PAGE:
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The Associated Press recently reported that a United Nations environmental program (UNEP) is arguing for better protections against mining disasters, particularly relating to pollution from material storage sites. In the last decade, according to the report released by the UNEP, there have been nearly 40 significant mining incidents, the majority of which related to failed storage facilities for mine tailings.

Montana, a state wherein mining has occurred since territorial days, is a step ahead the game. During 2015 legislative session, the state enacted the most rigorous and cutting-edge regulation in the western states, and perhaps the world, on tailings storage facilities associated with current and future mine operations.

Mine tailings are the uneconomic remains that result from the milling process, and are conventionally stored in large impoundments like the one which breached in British Columbia in 2014 at the Mount Polley open pit mine. No such occurrence with a large impoundment has ever happened in Montana’s more than 100 years of mining, yet the Montana Mining Association (MMA) had the foresight to facilitate a bill which would cement a substantial list of new requirements into law, ensuring that Montana’s impoundments remain safe long into the future.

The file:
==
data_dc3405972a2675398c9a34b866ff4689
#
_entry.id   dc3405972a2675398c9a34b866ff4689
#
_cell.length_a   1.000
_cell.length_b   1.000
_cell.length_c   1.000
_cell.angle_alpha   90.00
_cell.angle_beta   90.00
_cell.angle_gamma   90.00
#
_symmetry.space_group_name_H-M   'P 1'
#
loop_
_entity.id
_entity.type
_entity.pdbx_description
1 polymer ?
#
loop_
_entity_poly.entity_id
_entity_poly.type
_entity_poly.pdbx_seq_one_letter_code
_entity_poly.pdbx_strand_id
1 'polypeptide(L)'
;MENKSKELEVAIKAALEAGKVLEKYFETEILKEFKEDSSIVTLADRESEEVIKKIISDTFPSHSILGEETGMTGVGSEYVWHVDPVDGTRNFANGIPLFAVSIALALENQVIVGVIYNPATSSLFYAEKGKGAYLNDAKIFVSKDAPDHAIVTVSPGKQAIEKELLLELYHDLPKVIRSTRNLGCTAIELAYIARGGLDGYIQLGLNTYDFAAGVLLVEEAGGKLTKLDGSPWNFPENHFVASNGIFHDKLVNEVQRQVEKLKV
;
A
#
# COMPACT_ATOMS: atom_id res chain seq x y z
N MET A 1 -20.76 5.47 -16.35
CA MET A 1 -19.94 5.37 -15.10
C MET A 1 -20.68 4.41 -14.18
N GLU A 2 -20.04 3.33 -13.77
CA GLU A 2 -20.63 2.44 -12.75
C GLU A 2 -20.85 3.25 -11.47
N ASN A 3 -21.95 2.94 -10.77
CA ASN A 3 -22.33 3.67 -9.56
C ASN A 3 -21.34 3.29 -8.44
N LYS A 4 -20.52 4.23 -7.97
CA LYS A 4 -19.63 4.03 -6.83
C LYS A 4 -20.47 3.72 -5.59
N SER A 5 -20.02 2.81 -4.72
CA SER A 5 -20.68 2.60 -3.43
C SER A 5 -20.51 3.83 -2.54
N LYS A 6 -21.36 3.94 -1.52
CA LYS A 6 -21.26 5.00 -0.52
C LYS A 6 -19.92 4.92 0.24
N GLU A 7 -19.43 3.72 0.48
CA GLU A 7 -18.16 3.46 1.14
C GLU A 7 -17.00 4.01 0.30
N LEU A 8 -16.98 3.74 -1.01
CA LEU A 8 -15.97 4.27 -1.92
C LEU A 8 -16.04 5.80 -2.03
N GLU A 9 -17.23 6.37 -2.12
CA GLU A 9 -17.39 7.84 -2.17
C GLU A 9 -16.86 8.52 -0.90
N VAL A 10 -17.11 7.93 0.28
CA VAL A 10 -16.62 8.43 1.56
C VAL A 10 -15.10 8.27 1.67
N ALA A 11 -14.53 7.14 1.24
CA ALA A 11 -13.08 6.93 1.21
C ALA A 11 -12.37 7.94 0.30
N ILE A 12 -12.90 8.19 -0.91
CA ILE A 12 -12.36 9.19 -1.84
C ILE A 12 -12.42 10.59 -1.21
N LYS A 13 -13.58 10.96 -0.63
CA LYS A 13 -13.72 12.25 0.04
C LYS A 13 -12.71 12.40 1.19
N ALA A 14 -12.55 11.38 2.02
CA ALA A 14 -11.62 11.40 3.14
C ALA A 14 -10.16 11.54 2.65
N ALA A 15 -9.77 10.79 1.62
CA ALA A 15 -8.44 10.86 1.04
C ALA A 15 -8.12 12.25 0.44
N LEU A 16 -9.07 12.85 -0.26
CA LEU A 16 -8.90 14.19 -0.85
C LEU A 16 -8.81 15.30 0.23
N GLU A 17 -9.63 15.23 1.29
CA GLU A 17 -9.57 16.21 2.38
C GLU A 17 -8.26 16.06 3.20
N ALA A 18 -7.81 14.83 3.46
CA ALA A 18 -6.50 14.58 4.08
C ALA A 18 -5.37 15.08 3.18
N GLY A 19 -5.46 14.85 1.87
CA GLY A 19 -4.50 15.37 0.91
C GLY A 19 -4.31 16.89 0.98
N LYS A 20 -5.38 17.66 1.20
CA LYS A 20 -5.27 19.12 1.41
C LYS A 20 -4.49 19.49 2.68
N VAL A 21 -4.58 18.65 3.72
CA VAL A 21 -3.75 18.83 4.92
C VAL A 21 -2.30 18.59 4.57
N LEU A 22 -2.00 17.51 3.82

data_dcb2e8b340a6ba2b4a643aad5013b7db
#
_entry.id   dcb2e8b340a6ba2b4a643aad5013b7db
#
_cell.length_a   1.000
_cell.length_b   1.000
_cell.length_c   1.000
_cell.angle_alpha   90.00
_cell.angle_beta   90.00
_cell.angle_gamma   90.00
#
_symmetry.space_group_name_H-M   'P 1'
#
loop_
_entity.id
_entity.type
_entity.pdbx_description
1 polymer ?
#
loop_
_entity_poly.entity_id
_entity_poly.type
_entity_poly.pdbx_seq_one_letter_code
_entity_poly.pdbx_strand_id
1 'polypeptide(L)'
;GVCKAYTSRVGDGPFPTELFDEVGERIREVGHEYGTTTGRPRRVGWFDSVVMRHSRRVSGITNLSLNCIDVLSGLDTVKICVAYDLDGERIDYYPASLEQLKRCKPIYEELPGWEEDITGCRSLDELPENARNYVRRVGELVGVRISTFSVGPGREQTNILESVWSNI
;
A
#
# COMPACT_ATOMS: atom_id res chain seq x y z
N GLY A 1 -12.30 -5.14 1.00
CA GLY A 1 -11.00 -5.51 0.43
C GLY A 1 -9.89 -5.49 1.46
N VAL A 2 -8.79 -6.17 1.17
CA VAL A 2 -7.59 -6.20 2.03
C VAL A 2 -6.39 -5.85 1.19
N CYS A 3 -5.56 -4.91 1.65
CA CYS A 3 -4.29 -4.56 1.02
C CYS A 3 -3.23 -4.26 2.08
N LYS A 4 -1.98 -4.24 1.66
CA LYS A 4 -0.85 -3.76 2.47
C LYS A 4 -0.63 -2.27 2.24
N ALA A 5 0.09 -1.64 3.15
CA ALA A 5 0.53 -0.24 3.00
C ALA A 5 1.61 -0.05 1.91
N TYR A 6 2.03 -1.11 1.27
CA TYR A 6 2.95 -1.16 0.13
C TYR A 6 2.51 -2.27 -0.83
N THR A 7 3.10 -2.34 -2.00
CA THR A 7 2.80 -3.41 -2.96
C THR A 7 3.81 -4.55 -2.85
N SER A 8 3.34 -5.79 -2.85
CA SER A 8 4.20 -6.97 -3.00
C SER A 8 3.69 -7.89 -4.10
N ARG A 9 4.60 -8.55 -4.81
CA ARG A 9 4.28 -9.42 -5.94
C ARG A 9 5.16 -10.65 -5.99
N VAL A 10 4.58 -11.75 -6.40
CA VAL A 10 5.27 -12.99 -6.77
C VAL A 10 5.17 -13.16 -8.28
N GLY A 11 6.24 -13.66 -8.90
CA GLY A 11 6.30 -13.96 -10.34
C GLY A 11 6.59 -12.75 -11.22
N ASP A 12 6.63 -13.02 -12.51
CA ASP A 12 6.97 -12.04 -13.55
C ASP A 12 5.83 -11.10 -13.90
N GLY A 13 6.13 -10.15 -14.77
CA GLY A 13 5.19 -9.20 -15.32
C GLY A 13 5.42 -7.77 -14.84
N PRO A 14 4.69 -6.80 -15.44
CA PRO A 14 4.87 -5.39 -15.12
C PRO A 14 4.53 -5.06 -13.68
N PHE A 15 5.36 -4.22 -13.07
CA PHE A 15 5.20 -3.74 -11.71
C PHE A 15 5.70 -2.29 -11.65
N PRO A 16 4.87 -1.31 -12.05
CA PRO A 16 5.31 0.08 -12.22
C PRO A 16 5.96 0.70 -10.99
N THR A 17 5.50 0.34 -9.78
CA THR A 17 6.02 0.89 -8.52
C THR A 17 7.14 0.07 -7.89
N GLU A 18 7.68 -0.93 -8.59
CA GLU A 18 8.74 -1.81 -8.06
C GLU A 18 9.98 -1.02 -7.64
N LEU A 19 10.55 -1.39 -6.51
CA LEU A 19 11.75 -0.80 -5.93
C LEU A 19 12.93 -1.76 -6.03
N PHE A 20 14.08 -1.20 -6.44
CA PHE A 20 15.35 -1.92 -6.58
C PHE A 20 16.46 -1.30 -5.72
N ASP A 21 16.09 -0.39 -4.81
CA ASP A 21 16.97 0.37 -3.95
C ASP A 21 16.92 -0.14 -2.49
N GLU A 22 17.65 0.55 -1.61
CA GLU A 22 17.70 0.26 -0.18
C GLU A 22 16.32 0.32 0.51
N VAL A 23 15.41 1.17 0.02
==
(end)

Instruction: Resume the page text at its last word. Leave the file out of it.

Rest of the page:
The new requirements guarantee that tailings storage facilities are designed using the most advanced practices and technologies available, requiring ample review and approval of design, operation, maintenance and closure by expert engineers ahead of construction.

“Senate Bill 409 is the advent of a new era of mining in Montana, where industry proposes standards progressive in concept, comprehensive in scope and definitive in responsible management of tailings storage facilities,” said Mark Thompson, MMA President and Manager of Environmental Affairs at Montana Resources.

By providing for adaptive management of tailings storage facilities, utilizing the best engineering practices and recommendations, the law ensures that the future of Montana mining prioritizes environmental integrity alongside of economic development.

-- Tammy Johnson is executive director of the Montana Mining Association, a trade group of mineral developers, producers, refiners and vendors in Montana.

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